There may not be much difference between the two. Being conscious is usually defined as being awake (think of a 911/000/112 operator asking you 'is he conscious?')...but it's recognised that sleep walkers, even though they have a seemingly wakeful state (eyes open, walking) aren't conscious of what they are doing. Consciousness could therefore be described as awareness.
The problem with describing it as awareness is, many of the things we do are done at a subconscious level - ie. we are unaware of the processes going on that allow us to do certain things (like walking, balance, language construction, motor skills etc). Writing probably the thing that gives us the most insight into awareness - we think about what we want to write, but not at all about HOW we are writing (or at most, and usually only if we are concerned with neatness...barely do we think about 'how') . Strangely enough, it is for this reason that writing can quite accurately tell us a lot about any one person (even if you have never met them before).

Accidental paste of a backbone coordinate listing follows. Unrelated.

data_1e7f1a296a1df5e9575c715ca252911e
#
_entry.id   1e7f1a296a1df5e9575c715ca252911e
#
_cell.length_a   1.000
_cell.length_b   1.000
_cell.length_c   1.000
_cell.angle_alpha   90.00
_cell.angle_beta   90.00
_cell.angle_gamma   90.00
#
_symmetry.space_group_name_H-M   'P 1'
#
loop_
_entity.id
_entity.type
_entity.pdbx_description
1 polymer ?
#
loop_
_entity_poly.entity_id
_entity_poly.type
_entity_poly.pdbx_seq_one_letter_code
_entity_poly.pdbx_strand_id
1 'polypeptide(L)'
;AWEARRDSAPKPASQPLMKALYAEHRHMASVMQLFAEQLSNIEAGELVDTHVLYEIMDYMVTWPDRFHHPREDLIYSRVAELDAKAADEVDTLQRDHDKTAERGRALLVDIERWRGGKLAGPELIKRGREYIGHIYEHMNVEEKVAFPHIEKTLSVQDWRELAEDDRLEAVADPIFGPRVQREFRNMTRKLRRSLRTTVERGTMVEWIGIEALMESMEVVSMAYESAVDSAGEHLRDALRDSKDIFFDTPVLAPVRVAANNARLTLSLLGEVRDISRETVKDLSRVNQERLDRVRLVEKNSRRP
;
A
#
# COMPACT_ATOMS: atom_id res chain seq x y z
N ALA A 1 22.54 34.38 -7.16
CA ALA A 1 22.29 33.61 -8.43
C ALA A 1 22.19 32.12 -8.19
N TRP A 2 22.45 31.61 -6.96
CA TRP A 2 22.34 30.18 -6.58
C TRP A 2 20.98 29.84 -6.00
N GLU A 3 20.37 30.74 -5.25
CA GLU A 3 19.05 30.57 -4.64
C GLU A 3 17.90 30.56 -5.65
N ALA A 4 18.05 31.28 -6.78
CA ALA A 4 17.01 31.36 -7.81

So, often we are conscious of what we want to do, but not how we do it, or (often) why we do it.
It is the learning of the 'why' that delves into self-awareness. The reason this may be be hard to separate from consciousness is that, once you learn the reasons for why you do things, you decisions become a lot more 'conscious' (thoughtful, considered, weighed up etc). Therefore, is it possible that self awareness is needed for any form of consciousness...with the degree of self-awareness determining the degree of consciousness?